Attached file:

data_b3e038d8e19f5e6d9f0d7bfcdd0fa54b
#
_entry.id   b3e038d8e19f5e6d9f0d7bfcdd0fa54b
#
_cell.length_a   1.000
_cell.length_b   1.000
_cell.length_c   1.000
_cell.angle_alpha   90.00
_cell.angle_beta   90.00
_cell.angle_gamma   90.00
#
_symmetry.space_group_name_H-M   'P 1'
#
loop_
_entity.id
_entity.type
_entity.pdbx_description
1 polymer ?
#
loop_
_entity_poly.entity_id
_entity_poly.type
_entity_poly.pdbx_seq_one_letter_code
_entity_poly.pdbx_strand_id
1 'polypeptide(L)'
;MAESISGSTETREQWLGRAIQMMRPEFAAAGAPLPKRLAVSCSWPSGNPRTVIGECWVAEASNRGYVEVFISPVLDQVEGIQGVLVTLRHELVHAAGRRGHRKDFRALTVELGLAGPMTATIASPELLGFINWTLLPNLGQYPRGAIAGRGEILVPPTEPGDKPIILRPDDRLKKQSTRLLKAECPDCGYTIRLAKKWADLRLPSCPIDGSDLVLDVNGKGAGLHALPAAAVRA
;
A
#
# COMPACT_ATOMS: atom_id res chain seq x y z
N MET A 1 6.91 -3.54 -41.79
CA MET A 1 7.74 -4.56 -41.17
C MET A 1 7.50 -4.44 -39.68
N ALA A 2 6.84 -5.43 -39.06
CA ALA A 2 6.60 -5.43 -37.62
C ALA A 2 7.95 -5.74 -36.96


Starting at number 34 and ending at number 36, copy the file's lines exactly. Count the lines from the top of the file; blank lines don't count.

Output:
N ALA A 2 6.84 -5.43 -39.06
CA ALA A 2 6.60 -5.43 -37.62
C ALA A 2 7.95 -5.74 -36.96